What the Igbo intellectual class has done is to develop a coherent marginalisation thesis, which the Igbo lumpen proletariat took and is running with. The thesis focuses on the issue of state creation, the Igbo presidency and the impact of the civil war. We recall Chinua Achebe’s book – “There Was a Country”, in which he made unambiguous comments of the complicity of the Nigerian state and its leaders at the time, Yakubu Gowon and Obafemi Awolowo in starving over two million Igbos to death, why should not be surprised that the Igbo youth are be furious at what was done to their grand parents. Why should they have listened to General Gowon when he responded denying the charges and claiming that it was Ojukwu who refused the offer of a humanitarian corridor? Even the number of two million starved to death, who is checking its veracity. Gowon’s “no victor, no vanquished” sounded generous but maybe all it did was block debate on the issue for too long.
There is no doubt that the civil war of 1967 to 1970 was the most serious threat to the existence of Nigeria as a country and it led to the loss of one to two million lives, depending on whose figure you accept. It should be recalled that just before the war, Western leaders had warned that if the East goes, the West will follow. That threat was not put into action and Awolowo, the Western leader was released from jail to serve as Finance Minister and Deputy Leader of the Federal Executive Council.
The fact of the matter is that the Igbo elite has a strong empirical basis to read Nigerian political history as one of failure and frustration for them. It’s a narrative that sees a proud and hard-working people, “the Jews of Africa”, that have been forced to play second fiddle to the other for too long, especially the Hausa-Fulani ruling circles. Following the coup and the subsequent massacre of Igbos in 1966 in the Northern region, and the subsequent declaration of secession by the Eastern region in May 1967, the Igbo elite had assumed that other Nigerians would not fight to keep them in the Federation. They were wrong. Other Nigerians fought to preserve the Federation and the result was the thirty-month civil war and the heavy death toll.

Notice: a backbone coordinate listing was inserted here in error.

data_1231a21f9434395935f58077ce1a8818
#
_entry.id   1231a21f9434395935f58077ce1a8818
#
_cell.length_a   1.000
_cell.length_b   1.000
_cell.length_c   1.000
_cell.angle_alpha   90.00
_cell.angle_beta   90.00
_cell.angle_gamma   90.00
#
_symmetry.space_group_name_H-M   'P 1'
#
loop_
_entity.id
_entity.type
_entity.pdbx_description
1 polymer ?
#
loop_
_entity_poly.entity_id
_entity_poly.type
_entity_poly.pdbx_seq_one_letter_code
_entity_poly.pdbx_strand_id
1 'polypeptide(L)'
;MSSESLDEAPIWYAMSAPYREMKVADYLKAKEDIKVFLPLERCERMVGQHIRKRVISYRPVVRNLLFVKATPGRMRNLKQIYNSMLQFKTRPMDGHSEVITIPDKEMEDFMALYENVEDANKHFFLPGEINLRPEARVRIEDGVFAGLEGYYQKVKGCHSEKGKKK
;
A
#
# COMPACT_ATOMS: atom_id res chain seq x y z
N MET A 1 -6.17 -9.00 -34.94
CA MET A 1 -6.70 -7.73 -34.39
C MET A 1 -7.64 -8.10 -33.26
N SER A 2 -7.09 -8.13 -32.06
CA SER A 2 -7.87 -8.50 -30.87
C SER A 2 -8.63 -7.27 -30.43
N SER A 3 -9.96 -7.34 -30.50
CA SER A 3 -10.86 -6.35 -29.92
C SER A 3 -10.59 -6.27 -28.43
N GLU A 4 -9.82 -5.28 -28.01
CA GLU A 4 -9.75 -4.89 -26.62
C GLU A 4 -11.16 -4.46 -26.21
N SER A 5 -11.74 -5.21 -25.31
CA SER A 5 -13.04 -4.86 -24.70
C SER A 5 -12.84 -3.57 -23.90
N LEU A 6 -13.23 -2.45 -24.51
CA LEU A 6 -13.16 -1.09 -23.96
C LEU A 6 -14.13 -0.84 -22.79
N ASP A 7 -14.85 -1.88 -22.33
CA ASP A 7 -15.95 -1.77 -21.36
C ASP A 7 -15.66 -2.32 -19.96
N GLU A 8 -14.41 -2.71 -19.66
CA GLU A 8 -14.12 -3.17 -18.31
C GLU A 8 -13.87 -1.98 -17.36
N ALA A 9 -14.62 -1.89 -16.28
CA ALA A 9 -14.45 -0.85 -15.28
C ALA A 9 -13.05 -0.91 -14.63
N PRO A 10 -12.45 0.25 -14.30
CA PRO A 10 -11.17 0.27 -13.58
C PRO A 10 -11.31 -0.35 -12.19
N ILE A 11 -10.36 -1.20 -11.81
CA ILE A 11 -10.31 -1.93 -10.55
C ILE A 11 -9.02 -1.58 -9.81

In his book, “Igbo Leadership and the Future of Nigeria” Arthur Nwankwo argues that “Nigerians of all other ethnic groups will probably achieve consensus on no other matter than their common resentment of the Igbo”. Nwankwo tells us that the Igbos are more cosmopolitan, more adopted to other cultures, more individualistic and competitive, more receptive to change and more prone to settle and work in other parts of the country than other Nigerians. This reality, he says, is overshadowed by the myth other Nigerians persist in spreading that the Igbo are aggressive, arrogant and clannish. This purported attitude of other Nigerians towards the Igbos he points out has led to the development of a “final solution” aimed at neutralising and marginalising the Igbos after the civil war. This is seen to have occurred in two ways.